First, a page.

Do You Need a Lasting Power of Attorney (LPA)?
Taking control of decisions even in the event you can’t make them yourself.
A Lasting Power of Attorney (LPA) enables individuals to take control of decisions that affect them, even in the event that they can’t make those decisions for themselves. Without them, loved ones could be forced to endure a costly and lengthy process to obtain authority to act for an individual who has lost mental capacity.
An individual can create a LPA covering their property and financial affairs and/or a separate LPA for their health and welfare. It’s possible to appoint the same or different attorneys in respect of each lasting power of attorney, and both versions contain safeguards against possible misuse.
Own financial affairs
It’s not hard to imagine the difficulties that could arise where an individual loses the capacity to manage their own financial affairs and, without access to their bank account, pension and investments, family and friends could face an additional burden at an already stressful time. LPA and their equivalents in Scotland and Northern Ireland should be a consideration in all financial planning discussions and should be a key part of any protection insurance planning exercise. Planning for mental or physical incapacity should sit alongside any planning for ill health or unexpected death.
Losing mental capacity
Commencing from 1 October 2007, it is no longer possible to establish a new Enduring Power of Attorney (EPA) in England and Wales, but those already in existence remain valid. The attorney would have been given authority to act in respect of the donor’s property and financial affairs as soon as the EPA was created.
At the point the attorney believes the donor is losing their mental capacity, they would apply to the Office of the Public Guardian (OPG) to register the EPA to obtain continuing authority to act.
Similar provisions in Scotland
Similar provisions to LPAs apply in Scotland. The ‘granter’ (donor) gives authority to their chosen attorney in respect of their financial and property matters (‘continuing power of attorney’) and/or personal welfare (‘welfare power of attorney’).
The latter only takes effect upon the granter’s mental incapacity. Applications for powers of attorney must be accompanied by a certificate confirming the granter understands what they are doing, completed by a solicitor or medical practitioner only.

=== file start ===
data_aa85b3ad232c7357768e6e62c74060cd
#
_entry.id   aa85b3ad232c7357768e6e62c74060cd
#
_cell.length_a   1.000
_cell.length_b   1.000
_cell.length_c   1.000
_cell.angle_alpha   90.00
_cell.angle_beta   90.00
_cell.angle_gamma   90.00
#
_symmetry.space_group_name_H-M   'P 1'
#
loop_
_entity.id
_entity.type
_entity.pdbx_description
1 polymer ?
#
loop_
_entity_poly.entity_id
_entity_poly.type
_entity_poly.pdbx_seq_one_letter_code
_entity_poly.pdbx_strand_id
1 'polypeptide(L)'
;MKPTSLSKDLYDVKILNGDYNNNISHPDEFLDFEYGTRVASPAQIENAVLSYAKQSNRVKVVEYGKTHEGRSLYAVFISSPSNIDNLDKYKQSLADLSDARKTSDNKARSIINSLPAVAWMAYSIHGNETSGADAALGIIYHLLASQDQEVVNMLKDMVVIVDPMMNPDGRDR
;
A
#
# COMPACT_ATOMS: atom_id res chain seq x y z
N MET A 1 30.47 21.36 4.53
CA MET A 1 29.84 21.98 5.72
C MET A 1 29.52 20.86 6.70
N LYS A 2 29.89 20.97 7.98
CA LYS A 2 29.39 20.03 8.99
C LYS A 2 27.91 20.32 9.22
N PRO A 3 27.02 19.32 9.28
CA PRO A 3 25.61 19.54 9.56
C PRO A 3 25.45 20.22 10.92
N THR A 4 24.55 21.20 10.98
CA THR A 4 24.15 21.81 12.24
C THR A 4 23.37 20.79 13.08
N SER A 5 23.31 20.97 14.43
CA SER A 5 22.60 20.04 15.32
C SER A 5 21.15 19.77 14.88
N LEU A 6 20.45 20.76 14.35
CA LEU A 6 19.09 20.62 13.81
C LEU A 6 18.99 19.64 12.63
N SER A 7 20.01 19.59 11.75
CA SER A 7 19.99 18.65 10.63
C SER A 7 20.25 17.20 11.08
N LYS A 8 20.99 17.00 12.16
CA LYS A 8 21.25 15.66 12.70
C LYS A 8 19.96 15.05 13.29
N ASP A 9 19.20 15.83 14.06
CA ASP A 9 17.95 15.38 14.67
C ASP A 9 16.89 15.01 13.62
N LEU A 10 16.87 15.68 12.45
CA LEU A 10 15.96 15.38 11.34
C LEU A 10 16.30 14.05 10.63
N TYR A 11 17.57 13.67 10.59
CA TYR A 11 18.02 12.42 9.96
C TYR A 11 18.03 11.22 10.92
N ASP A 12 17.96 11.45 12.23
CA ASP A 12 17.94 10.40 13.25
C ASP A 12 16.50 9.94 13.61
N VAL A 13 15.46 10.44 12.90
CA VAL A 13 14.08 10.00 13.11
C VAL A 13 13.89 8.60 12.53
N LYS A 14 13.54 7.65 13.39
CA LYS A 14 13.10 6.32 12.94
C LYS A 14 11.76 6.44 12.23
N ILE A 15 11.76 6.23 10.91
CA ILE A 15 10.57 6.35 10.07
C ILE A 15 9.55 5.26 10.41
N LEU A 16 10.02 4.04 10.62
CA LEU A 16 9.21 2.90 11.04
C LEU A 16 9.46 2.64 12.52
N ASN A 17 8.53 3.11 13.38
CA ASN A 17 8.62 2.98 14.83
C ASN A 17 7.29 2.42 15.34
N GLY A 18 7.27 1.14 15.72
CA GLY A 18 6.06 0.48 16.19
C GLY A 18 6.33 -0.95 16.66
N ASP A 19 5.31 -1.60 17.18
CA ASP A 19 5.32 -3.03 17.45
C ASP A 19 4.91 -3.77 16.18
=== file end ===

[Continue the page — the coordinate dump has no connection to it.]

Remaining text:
LPAs don’t apply to Northern Ireland. Instead, those seeking to make a power of attorney appointment over their financial affairs would complete an EPA. This would be effective as soon as it was completed and would only need to be registered in the event of the donor’s loss of mental capacity with the High Court (Office of Care and Protection).
Concerning medical treatment
It’s usual for the attorney to be able to make decisions about the donor’s financial affairs as soon as the LPA is registered. Alternatively, the donor can state it will only apply where the donor has lost mental capacity in the opinion of a medical practitioner.
A LPA for health and welfare covers decisions relating to an individual’s day-to-day well-being. The attorney may only act once the donor lacks mental capacity to make the decision in question. The types of decisions covered might include where the donor lives and decisions concerning medical treatment.
The donor also has the option to provide their attorney with the authority to give or refuse consent for life-sustaining treatment. Where no authority is given, treatment will be provided to the donor in their best interests.
Unlike the registration process for an EPA, registration for both types of LPA takes place up front and is not dependent on the donor’s mental capacity. An attorney must act in the best interest of the donor, following any instructions and considering the donor’s preferences when making decisions.
They must follow the Mental Capacity Act Code of Practice which establishes five key principles:
1. A person must be assumed to have capacity unless it’s established he or she lacks capacity.
2. A person isn’t to be treated as unable to make a decision unless all practicable steps to help him or her do so have been taken without success.